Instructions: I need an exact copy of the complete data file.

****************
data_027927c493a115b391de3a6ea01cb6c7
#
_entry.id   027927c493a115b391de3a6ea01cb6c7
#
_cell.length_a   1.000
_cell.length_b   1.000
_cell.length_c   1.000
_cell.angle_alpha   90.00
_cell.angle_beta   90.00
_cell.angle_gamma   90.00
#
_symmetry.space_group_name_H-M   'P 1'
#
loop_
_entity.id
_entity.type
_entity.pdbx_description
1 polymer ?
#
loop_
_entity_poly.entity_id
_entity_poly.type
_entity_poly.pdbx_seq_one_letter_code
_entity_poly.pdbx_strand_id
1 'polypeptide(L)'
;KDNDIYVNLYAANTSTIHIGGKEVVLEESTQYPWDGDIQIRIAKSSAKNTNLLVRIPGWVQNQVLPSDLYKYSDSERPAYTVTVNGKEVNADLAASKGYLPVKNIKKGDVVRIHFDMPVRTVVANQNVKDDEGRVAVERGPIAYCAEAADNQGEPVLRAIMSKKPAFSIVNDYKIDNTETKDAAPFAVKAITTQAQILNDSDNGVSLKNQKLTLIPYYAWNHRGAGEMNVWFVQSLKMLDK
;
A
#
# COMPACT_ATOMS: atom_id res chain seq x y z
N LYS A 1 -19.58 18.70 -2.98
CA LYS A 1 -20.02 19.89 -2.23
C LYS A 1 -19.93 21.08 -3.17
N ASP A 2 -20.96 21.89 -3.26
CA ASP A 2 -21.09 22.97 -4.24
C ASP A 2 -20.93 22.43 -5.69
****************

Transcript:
data_027927c493a115b391de3a6ea01cb6c7
#
_entry.id   027927c493a115b391de3a6ea01cb6c7
#
_cell.length_a   1.000
_cell.length_b   1.000
_cell.length_c   1.000
_cell.angle_alpha   90.00
_cell.angle_beta   90.00
_cell.angle_gamma   90.00
#
_symmetry.space_group_name_H-M   'P 1'
#
loop_
_entity.id
_entity.type
_entity.pdbx_description
1 polymer ?
#
loop_
_entity_poly.entity_id
_entity_poly.type
_entity_poly.pdbx_seq_one_letter_code
_entity_poly.pdbx_strand_id
1 'polypeptide(L)'
;KDNDIYVNLYAANTSTIHIGGKEVVLEESTQYPWDGDIQIRIAKSSAKNTNLLVRIPGWVQNQVLPSDLYKYSDSERPAYTVTVNGKEVNADLAASKGYLPVKNIKKGDVVRIHFDMPVRTVVANQNVKDDEGRVAVERGPIAYCAEAADNQGEPVLRAIMSKKPAFSIVNDYKIDNTETKDAAPFAVKAITTQAQILNDSDNGVSLKNQKLTLIPYYAWNHRGAGEMNVWFVQSLKMLDK
;
A
#
# COMPACT_ATOMS: atom_id res chain seq x y z
N LYS A 1 -19.58 18.70 -2.98
CA LYS A 1 -20.02 19.89 -2.23
C LYS A 1 -19.93 21.08 -3.17
N ASP A 2 -20.96 21.89 -3.26
CA ASP A 2 -21.09 22.97 -4.24
C ASP A 2 -20.93 22.43 -5.69